Posts tagged " self-respect "

The Man in the Glass

November 20th, 2018 Posted by Homeschooling, Practical Parenting, Reading Recommendations 6 comments

I’ve written about how Justice William C. Goodloe set our family on a path of appreciating poetry. One of the first poems he recited for us, and set our children to memorizing, came to mind when we were answering an Ask the Rabbi question. I thought I would share it with you. (This is the version I saw. Pelf is an archaic word for money. I’m not sure if there was so little punctuation in the original.)

The Man in the Glass by Dale Wimbrow

When you get what you want in your struggle for pelf
and the world makes you king for a day
Just go to the mirror and look at yourself
and see what that man has to say

For it isn’t your father or mother or wife
who judgment upon you must pass
The fellow whose verdict counts the most in your life
is the one staring back from the glass

Some people may think you a straight-shooting chum
and call you a wonderful guy
But the guy in the glass says you’re only a bum
if you can’t look him straight in the eye

He’s the fellow to please never mind all the rest
for he’s with you clear up to the end
And you’ve passed your most dangerous difficult test
if the man in the glass is your friend

You may fool the whole world down the pathway
of life and get pats on the back as pass
But your final reward will be heartaches and
tears if you’ve cheated the man in the glass. 


Building Self-Respect in Children

November 4th, 2018 Posted by Practical Parenting No Comment yet

Chase, the father of a five-year-old girl as well as two boys, aged three and one, wrote to my husband and me asking how to build self-respect in his children. Chase read an ‘Ask the Rabbi’ answer we wrote on the topic of self-esteem vs. self-respect, but is looking for more practical advice – perfect fodder for this Practical Parenting column.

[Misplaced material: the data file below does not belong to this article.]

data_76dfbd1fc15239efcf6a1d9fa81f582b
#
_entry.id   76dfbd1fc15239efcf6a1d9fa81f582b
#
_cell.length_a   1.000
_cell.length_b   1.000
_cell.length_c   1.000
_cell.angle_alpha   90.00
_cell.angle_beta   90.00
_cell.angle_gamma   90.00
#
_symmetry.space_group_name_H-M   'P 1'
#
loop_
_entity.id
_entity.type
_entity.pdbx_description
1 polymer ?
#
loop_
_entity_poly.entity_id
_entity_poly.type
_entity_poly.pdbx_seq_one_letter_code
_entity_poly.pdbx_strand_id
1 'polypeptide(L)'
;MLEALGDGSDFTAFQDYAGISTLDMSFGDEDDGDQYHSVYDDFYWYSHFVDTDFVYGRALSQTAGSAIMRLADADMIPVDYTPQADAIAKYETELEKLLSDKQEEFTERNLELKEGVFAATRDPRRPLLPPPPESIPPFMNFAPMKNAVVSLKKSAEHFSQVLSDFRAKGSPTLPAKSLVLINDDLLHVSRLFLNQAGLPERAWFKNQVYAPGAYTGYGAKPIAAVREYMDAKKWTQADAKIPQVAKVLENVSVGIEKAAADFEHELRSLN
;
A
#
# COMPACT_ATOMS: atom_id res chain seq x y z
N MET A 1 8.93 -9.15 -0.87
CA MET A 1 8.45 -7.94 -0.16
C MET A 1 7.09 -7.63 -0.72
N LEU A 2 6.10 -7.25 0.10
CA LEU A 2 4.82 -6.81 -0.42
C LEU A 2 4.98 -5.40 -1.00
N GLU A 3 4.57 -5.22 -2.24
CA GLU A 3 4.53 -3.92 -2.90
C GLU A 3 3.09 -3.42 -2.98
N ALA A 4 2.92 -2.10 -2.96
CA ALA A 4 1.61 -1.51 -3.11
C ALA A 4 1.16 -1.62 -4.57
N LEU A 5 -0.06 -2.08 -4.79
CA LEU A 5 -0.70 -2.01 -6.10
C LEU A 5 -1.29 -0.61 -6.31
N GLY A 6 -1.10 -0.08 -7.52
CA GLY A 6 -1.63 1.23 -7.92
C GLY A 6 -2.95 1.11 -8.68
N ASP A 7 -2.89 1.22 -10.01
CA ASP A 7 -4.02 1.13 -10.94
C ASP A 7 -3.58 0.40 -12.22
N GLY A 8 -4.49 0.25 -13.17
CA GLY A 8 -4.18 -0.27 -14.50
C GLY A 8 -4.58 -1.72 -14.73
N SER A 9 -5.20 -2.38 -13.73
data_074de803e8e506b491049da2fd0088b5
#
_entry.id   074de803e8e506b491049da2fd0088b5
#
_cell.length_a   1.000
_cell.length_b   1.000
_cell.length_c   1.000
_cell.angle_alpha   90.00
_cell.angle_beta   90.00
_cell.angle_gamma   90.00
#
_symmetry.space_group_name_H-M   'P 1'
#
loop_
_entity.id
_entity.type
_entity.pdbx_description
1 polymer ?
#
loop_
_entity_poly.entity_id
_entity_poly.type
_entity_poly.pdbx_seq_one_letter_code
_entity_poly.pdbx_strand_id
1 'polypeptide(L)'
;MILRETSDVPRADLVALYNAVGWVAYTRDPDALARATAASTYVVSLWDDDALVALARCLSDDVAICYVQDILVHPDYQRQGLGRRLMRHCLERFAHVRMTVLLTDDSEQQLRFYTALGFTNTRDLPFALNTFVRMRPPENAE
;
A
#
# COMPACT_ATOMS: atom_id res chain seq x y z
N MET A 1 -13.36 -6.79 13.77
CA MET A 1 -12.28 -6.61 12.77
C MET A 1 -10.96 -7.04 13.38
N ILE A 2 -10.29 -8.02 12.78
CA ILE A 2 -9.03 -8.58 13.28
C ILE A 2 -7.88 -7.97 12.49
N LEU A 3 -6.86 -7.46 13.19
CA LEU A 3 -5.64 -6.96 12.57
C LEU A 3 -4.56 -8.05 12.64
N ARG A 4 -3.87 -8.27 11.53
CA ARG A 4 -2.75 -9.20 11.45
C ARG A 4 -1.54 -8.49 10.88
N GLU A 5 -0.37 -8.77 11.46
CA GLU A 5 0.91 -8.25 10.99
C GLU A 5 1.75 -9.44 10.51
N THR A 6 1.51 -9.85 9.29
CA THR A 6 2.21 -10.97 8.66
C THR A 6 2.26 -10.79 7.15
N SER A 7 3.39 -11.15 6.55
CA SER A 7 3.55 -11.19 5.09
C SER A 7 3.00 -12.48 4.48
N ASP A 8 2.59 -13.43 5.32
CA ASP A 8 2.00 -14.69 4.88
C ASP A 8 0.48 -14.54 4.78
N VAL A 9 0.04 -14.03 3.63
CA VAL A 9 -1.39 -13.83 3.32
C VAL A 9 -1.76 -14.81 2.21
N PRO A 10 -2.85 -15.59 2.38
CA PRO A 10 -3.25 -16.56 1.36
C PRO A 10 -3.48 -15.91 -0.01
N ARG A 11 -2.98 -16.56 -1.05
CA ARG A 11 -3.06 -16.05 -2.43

He writes, “I often tell my kids I’m proud of them and I appreciate them. I tell them of all the amazement I see in them. Would this be too much on the self-esteem track?”

Dear Chase,

You are in a wonderful position. You, and I assume your wife, are consciously thinking about how you communicate with your children and what you want them to value. You have a wonderful adventure ahead of you.

One-year-olds are naturally full of self-respect even though it sounds odd to think about them in that way. Self-respect follows achievement. Babies are constantly learning new skills and conquering challenges. We get excited when a baby starts walking or talking and they love the attention we bestow on them for doing so, but they would be excited even without us. Something within most children pushes them to get upright and move and thrills them when they master new abilities.

As our kids get older, we sometimes inadvertently dampen their internal excitement and make them reliant instead on our approval. Schools often do this when they tamp down the natural desire for knowledge and instead train students to focus on stickers or grades. Parents too, can diminish the joy in drawing a picture or building a tower by being overly effusive. Instead of looking to outdo her own creation, the child starts looking to get a bigger external response.



What’s wrong with self-esteem?

July 5th, 2017 Posted by Ask the Rabbi 10 comments

I heard you briefly refer to self esteem and the idea of promoting self-esteem versus self-respect on your weekly Podcast. 

I grew up in the era of self esteem, however, my parents always spoke of respect. Please go into detail on your thoughts as to why promoting self-esteem degrades oneself.

Thank you,

 Lane (father of five)


Dear Lane,

Quite a lot has been written about the self-esteem movement that, from its beginnings in 1969, had a huge, and mostly negative, effect on educational and cultural trends. We urge you to do some research on this topic. There are so many articles on the subject, many of which acknowledge the damage done by this movement.

No matter how flawed the movement is, it has pervaded modern culture. Unfortunately, the results can be seen all around us.


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